Premier Floyd Roland is set to sign the controversial devolution agreement today, regardless of the amount of support coming from aboriginal leaders.
The agreement-in-principle will be signed in conjunction with the federal government, and sets the terms for transferring Canada’s authority over NWT land and resources to the territorial government.
But aboriginal leaders in the NWT are not supportive of the agreement-in-principle, or the fact that Roland is going to go ahead with the signing regardless.
“We have major concerns,” said Dene First Nation Regional Chief Bill Erasmus on Monday.
Aboriginal leaders were meeting in Yellowknife to discuss the Premier’s plans.
“We don’t want this signed unless there are changes,” he said.
Erasmus said that according to the document, the only way to participate in later discussions for the devolution agreement is to sign the agreement-in-principle, but by signing it, it means all are in agreement.
“We need to make it known to the government that as aboriginal people we are not happy,” he said.
A letter was to be sent out on Tuesday to the ministers involved asking for changes to be made to the document, the same day a technical briefing was scheduled to enlighten the media on what the signing will mean for the NWT.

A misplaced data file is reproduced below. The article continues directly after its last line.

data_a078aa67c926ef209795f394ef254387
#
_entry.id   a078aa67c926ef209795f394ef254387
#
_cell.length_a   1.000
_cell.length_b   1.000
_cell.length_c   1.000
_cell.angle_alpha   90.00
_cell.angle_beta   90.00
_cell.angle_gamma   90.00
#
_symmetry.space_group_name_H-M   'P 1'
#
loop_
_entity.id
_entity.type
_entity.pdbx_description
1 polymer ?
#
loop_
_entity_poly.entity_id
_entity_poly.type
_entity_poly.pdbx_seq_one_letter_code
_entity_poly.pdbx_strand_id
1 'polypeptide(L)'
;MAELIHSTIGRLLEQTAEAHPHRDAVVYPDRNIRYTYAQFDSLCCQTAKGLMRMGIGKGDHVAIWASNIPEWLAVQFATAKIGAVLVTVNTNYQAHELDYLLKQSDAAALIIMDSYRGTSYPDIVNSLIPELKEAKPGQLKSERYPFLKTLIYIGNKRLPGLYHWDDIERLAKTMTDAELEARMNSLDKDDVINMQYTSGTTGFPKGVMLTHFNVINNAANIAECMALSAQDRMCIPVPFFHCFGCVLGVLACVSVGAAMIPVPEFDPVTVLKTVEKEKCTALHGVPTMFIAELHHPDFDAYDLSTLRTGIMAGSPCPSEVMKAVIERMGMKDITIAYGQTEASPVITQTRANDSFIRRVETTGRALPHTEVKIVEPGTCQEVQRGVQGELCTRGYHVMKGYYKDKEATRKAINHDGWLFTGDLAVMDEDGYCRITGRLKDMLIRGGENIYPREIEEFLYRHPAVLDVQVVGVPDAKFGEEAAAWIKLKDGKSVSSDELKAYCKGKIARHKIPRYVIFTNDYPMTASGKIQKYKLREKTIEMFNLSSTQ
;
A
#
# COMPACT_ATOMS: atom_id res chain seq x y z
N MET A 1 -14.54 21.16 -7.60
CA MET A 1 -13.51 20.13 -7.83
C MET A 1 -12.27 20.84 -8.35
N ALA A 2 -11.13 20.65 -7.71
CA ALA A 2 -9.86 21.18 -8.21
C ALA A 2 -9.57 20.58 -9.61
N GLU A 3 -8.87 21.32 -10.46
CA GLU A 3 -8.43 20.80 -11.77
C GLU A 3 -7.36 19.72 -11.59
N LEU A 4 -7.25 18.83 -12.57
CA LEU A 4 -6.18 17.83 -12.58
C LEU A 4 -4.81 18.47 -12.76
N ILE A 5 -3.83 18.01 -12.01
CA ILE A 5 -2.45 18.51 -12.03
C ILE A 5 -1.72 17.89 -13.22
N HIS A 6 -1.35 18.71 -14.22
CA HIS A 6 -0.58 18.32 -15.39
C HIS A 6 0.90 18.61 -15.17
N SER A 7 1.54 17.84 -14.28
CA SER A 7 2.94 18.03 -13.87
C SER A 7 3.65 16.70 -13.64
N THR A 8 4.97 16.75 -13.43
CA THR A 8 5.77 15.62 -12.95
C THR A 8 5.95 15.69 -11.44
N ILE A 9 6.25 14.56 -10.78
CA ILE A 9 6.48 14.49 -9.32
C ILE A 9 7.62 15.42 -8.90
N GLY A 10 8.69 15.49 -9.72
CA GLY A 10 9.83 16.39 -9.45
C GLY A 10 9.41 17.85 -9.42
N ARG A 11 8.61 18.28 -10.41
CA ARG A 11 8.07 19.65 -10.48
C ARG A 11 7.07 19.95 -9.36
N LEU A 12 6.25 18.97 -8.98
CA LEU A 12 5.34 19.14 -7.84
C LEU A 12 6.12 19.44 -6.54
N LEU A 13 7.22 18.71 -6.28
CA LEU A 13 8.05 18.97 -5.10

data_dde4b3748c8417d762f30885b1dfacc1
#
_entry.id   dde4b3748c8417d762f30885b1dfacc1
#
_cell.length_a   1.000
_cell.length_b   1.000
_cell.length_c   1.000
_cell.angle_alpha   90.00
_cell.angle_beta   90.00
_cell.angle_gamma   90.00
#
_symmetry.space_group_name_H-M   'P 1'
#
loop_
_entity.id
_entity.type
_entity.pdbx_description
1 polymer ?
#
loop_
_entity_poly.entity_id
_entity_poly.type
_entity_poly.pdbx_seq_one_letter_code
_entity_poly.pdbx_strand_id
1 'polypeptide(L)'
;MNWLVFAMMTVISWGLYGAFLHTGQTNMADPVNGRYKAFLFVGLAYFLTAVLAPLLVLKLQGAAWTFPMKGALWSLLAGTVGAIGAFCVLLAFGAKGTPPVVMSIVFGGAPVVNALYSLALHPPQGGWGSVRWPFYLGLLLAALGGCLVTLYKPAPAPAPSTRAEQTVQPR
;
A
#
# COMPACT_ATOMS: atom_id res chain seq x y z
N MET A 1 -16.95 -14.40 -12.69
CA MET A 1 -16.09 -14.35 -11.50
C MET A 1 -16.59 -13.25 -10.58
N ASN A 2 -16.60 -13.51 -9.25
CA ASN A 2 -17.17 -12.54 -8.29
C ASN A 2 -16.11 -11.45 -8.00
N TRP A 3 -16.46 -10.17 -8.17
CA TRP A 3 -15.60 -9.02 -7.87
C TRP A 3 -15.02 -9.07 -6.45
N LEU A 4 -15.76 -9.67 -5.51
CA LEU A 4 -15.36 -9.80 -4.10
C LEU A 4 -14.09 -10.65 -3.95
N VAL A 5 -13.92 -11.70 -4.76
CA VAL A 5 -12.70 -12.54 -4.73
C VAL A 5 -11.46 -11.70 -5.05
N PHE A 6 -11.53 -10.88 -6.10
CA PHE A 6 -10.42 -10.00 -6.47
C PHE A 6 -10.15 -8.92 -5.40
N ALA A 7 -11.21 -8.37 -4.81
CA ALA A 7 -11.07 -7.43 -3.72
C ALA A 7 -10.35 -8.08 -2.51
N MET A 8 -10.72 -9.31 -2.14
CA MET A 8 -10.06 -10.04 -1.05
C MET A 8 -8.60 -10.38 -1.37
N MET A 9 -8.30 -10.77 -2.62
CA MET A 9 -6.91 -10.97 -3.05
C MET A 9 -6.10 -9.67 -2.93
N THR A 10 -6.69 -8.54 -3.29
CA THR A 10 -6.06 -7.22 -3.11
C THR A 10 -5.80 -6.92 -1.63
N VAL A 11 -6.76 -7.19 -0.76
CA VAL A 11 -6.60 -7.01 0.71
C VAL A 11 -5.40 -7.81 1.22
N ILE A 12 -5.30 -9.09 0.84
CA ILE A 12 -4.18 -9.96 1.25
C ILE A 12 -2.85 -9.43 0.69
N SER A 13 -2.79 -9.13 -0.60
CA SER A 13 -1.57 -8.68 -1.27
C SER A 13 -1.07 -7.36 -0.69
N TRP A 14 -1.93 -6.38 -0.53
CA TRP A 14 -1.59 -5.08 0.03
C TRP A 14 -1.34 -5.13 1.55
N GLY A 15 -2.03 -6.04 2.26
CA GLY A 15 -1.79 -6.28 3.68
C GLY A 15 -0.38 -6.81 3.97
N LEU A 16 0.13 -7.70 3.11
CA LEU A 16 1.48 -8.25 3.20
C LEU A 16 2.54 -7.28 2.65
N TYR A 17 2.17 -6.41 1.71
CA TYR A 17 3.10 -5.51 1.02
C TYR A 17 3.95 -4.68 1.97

A document sent out by the GNWT on Monday outlined points to be covered during the briefing, including the statistic that up to 350 new GNWT jobs would be created, including up to 175 new jobs in the North. It also stated that NWT residents would finally have the authority to make decisions about the way NWT Crown lands are used, how the economy is developed and the way the environment is protected.
However, the agreement as written is between the federal government and the territorial government, Erasmus said.
“We can’t sign it because it does not reflect the future of the North,” he said.
“It will not have the support of the aboriginal people in the Northwest Territories.”
Roland was unavailable for comment as of press time.